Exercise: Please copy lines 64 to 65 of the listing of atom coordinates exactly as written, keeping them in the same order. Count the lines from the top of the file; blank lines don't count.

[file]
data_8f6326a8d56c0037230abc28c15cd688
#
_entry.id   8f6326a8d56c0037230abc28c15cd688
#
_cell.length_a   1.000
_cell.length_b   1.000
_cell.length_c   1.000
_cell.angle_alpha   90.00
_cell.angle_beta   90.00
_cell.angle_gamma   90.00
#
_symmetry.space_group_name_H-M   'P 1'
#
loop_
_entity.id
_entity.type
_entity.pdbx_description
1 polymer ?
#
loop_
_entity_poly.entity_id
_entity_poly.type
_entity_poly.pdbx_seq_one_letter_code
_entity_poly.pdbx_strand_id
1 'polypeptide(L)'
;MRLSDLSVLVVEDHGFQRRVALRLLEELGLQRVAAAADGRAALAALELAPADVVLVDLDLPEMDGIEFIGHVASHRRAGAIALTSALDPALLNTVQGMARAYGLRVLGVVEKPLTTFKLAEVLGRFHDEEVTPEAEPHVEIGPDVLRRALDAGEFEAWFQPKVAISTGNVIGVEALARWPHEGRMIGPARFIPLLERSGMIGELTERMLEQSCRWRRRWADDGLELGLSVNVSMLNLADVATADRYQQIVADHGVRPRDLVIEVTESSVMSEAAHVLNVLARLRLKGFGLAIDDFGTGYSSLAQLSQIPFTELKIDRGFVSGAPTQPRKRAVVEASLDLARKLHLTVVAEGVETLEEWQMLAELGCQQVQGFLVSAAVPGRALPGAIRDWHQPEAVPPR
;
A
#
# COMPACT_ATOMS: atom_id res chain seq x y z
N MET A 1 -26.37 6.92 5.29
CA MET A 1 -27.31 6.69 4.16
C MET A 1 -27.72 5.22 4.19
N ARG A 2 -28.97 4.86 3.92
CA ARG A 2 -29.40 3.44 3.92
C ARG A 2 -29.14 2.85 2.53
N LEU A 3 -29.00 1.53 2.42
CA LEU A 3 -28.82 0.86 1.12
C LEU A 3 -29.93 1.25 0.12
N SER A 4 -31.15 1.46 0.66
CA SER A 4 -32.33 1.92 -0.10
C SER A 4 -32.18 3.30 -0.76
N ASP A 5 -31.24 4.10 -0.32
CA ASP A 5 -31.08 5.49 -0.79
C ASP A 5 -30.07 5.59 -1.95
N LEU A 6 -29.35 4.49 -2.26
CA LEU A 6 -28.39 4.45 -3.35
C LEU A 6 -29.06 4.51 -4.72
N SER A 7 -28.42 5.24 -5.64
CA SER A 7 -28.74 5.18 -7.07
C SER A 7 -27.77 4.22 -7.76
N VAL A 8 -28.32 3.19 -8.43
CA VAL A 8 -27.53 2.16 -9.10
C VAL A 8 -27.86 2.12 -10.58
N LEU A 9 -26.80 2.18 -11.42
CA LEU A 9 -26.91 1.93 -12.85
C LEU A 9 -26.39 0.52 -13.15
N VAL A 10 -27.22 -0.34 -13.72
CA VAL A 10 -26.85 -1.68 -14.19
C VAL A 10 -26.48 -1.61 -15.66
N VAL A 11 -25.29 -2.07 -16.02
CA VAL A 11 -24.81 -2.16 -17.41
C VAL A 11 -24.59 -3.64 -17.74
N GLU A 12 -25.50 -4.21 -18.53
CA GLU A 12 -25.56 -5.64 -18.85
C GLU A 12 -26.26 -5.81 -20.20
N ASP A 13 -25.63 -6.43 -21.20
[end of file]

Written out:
N GLU A 12 -25.50 -4.21 -18.53
CA GLU A 12 -25.56 -5.64 -18.85